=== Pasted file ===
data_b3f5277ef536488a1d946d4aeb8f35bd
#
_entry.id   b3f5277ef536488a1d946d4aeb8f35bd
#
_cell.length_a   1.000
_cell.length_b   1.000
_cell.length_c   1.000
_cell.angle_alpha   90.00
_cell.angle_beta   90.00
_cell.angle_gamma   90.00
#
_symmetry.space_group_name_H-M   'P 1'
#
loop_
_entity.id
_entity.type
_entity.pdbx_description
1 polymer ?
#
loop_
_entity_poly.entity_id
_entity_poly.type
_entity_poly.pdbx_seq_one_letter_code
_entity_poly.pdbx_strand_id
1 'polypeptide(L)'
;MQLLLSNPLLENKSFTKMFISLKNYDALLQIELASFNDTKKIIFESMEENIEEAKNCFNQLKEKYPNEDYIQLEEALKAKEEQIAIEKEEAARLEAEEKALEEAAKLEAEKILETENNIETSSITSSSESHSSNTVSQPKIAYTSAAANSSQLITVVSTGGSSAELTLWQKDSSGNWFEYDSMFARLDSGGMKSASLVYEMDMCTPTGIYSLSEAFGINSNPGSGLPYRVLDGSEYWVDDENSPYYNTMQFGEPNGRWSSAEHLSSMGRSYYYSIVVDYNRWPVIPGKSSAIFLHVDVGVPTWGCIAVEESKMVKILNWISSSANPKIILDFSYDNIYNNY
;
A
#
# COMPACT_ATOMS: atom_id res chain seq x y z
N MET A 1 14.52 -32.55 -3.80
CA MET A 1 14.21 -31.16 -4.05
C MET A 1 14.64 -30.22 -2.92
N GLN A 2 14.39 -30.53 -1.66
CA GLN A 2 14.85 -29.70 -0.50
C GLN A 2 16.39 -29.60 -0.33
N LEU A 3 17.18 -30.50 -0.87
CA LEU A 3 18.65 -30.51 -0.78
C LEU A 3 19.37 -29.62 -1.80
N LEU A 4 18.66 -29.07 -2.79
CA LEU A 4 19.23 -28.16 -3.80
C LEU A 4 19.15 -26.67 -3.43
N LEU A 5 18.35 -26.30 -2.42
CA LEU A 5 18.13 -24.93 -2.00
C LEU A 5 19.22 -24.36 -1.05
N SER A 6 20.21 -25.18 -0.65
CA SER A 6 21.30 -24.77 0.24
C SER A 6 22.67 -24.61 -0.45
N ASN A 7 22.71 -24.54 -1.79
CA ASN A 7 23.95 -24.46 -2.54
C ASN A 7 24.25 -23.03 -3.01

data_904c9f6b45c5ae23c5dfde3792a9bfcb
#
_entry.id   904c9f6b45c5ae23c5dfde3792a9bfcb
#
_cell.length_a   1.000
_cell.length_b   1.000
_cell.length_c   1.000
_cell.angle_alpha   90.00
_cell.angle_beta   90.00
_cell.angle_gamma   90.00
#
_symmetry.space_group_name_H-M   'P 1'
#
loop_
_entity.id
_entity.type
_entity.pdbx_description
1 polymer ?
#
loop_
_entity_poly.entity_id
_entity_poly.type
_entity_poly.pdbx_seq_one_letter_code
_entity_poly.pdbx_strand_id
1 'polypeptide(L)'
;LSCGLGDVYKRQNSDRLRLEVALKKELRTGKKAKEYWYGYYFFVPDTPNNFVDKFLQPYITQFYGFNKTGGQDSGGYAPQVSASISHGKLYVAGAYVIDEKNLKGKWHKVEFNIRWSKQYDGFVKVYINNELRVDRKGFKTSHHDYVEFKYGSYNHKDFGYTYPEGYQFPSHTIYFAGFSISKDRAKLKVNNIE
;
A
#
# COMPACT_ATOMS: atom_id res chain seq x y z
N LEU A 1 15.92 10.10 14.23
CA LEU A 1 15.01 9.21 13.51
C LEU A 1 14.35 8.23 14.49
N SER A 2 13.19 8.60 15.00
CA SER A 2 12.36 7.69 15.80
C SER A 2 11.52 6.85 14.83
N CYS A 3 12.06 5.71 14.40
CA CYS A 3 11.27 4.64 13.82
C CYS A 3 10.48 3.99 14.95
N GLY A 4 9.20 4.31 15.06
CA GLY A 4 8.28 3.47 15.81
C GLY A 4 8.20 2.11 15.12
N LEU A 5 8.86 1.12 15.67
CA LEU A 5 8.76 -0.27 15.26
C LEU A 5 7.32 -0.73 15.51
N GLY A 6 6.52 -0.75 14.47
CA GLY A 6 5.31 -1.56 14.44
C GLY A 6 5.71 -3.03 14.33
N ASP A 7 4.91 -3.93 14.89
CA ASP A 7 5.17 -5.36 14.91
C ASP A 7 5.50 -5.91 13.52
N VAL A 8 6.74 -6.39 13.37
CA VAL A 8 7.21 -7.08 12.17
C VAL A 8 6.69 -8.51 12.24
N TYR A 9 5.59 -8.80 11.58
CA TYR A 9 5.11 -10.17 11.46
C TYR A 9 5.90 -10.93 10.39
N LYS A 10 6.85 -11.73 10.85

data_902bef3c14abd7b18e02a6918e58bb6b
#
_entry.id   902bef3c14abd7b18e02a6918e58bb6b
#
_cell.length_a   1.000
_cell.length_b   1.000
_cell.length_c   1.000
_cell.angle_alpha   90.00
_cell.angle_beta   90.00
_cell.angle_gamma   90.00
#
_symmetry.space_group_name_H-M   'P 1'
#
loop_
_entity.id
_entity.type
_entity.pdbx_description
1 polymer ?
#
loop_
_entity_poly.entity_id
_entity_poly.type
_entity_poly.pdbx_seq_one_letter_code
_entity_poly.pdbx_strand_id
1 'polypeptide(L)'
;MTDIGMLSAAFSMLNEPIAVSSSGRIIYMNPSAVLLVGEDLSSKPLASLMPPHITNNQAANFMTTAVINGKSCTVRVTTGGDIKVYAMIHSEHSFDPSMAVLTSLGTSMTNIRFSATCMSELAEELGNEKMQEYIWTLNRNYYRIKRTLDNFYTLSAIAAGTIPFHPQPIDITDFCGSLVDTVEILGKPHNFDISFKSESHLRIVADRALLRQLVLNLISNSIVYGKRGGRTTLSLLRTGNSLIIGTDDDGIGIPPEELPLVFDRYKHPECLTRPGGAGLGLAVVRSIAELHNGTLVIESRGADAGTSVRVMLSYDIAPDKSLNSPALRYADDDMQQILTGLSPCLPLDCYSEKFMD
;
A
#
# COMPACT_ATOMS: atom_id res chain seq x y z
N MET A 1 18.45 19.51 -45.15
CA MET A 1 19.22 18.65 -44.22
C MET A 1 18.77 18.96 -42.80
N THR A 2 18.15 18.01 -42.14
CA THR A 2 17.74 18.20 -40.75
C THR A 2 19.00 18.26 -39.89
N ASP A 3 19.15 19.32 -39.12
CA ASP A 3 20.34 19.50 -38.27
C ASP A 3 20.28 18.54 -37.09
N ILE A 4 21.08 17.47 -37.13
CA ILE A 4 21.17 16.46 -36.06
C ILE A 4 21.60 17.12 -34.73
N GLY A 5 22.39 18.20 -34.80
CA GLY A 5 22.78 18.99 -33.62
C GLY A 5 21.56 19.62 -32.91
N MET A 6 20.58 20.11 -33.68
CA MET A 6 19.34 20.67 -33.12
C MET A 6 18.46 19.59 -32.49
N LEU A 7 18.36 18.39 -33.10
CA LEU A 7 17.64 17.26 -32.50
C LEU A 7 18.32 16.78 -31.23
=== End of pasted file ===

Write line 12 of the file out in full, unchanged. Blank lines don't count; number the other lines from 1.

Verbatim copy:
_symmetry.space_group_name_H-M   'P 1'